Between the lines

Royal racism row: what we learned from the Palace statement

Queen strikes ‘conciliatory’ tone - but leaves open questions over alleged racism

The royal mantra when it comes to dealing with scandal and salacious stories has long been “never explain, never complain”. But after allegations of racism within the family from two of their own, that approach always looked unlikely to stand.

After the Queen reportedly vetoed a statement aimed at diffusing tensions with the Sussexes on Monday, the Royal Family last night released its first comments on the claims laid out in Prince Harry and Meghan Markle’s explosive interview with Oprah Winfrey.

Here’s a look between the lines of the Royal rebuttal.


‘The whole family is saddened to learn the full extent of how challenging the last few years have been for Harry and Meghan.’

“It was never absolutely certain that the Queen would issue a statement”, the BBC says. But in “four short sentences” she has made it clear that any allegations against the family “will not be publicly addressed”, the broadcaster adds.

A royal insider told the Daily Mail that there will be no “tit for tat” rebuttal of the claims. However, “the use of their first names” in the Palace’s statement is “significant given how much debate there has been about stripping the couple of their titles”, the person close to the royals adds.

A survey of more than 1,000 adults conducted by pollsters JL Partners found that 62% of respondents aged 45 and over back stripping the couple’s royal title, the paper reports. Among 18- to 44-year-olds, 38% believe they should “forgo being royal”. 

However, 49% of people across all ages said the Royal Family came out of the interview looking worse, compared to 32% who said it had damaged the Sussexes more.


‘The issues raised, particularly that of race, are concerning.’

The Queen addressing the racism allegation is “a remarkable admission”, The Washington Post says, adding that the Queen is not “blowing this off”. The Daily Mail agrees, saying the decision to directly refer to the claim suggests that the family “clearly believes it is crucial to tackle such a toxic issue head on”.

However, the 61-word statement did not contain “any condemnation of specific events alleged to be racist”, The Guardian says. It is also unclear whether the Queen is referring to alleged remarks over Archie’s skin colour raised in the interview, suggestions by the couple that protocol was changed to deny Archie a royal title, or both.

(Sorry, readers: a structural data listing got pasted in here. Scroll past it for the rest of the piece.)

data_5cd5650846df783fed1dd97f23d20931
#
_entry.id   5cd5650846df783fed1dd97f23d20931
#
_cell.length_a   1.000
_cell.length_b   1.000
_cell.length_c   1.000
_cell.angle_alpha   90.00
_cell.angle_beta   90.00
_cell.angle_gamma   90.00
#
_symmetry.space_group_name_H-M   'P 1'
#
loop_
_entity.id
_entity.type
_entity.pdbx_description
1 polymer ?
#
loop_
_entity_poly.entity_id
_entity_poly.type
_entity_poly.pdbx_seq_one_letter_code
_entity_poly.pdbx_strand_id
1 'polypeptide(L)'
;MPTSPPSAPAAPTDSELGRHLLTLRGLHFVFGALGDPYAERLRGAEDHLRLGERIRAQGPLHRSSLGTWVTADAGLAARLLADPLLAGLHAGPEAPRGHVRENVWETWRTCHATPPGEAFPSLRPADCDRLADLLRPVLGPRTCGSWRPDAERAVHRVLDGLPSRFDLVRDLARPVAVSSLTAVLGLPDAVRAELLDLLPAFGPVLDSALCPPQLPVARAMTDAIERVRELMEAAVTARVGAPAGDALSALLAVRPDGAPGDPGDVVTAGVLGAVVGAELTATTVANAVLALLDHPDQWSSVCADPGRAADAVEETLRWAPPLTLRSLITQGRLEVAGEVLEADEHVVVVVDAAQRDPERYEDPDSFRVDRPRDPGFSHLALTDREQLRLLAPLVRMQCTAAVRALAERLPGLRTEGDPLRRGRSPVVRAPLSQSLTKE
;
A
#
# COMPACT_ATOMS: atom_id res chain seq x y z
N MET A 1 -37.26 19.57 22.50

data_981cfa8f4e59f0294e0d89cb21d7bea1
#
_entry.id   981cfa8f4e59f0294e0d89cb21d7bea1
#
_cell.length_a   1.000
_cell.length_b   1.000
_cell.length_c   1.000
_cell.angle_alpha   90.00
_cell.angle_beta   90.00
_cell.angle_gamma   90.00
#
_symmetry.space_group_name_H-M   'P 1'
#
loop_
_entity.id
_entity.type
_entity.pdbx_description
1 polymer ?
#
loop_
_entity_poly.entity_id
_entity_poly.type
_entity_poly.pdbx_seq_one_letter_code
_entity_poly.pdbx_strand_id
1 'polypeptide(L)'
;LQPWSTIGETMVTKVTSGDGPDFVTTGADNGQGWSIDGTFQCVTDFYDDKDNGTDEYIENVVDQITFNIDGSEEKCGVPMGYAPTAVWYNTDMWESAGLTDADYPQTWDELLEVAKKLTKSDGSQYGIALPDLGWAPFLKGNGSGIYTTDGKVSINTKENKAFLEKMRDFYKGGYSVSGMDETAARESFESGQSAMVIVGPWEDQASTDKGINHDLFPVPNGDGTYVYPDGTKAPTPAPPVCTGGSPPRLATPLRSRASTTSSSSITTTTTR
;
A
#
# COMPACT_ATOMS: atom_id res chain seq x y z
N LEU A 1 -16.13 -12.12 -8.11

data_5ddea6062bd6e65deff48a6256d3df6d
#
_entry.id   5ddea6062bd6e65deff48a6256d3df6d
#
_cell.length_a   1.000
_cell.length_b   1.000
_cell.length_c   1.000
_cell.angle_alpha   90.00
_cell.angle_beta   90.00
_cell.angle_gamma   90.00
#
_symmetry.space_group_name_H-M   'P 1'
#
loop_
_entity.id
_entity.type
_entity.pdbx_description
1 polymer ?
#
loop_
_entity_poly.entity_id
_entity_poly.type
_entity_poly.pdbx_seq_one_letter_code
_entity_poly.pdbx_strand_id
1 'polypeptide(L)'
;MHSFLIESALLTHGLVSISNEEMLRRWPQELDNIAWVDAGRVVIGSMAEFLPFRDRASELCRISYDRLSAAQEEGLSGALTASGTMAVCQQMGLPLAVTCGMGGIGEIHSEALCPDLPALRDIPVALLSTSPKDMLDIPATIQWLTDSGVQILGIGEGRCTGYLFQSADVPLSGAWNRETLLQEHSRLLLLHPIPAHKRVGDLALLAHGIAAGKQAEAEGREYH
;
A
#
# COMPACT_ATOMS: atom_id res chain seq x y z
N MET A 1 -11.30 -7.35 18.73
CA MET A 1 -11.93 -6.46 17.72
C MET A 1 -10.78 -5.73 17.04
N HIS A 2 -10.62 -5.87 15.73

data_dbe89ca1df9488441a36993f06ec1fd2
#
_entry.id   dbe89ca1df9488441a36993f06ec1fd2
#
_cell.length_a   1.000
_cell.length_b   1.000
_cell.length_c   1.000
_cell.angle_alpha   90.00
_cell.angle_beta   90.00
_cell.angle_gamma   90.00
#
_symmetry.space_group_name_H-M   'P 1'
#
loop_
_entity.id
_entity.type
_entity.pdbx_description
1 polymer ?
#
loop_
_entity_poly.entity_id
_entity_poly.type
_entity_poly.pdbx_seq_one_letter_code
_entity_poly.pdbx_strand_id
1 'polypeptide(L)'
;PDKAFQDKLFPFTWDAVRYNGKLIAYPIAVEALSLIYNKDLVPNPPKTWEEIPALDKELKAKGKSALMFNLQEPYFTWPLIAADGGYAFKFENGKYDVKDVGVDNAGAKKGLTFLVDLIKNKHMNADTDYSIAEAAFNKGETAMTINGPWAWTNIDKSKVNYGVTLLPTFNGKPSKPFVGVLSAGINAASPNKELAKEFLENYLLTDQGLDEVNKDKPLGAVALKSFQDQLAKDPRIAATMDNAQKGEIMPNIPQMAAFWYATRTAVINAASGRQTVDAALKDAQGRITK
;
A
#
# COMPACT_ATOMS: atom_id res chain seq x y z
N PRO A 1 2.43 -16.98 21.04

‘While some recollections may vary, they are taken very seriously and will be addressed by the family privately.’

As royal pronouncements go, this particular line is a “bold assertion”, The Times says. But the phrase “some recollections may vary”, signals that Buckingham Palace “does not accept the truth of everything the Duke and Duchess of Sussex said”.

The Daily Mail calls the phrase “a masterpiece of polite rejection and diplomatic embrace” while Politico’s Alex Wickham describes it as “immediately iconic”.

This is “either a polite way of calling Meghan and Harry massive liars, or the non-denial denial to end all non-denial denials”, he adds. What the line also suggests is that the alleged “racist royal” has been “privately identified”.

The suggestion that the matters the couple raised will be addressed “privately” could be seen as an oblique barb directed at the royal couple, The Telegraph says, noting that by granting Winfrey an interview the pair have rejected the “never complain, never explain mantra” and have instead resorted to “airing their dirty linen in public”.

The Guardian disagrees, suggesting that while the statement indicates the family may have “different truths”, there was “no hint of criticism of the royal couple in it”.


‘Harry, Meghan and Archie will always be much loved family members.’

BBC royal correspondent Sarah Campbell says the final line is “conciliatory” in tone, with The Telegraph’s associate editor Camilla Tominey suggesting that the Queen was “evoking the spirit” of her message to the public following the death of Princess Diana.

“The Queen has always hated family conflict of any kind – and the words genuinely reflect the feeling of sadness among the royal family that it has come to this,” Tominey adds.

But the statement is “unlikely to be the end of the matter”, The Guardian says. The couple’s remarks, particularly those on race and mental health, will have caused “long-term damage to the monarchy”.

Following the “most incendiary royal interview ever given”, it remains to be seen whether “three paragraphs” will be able to “extinguish the flames”, Tominey continues.

“The royals’ greatest fear, of course, is that the public will be left thinking there is no smoke without fire.”


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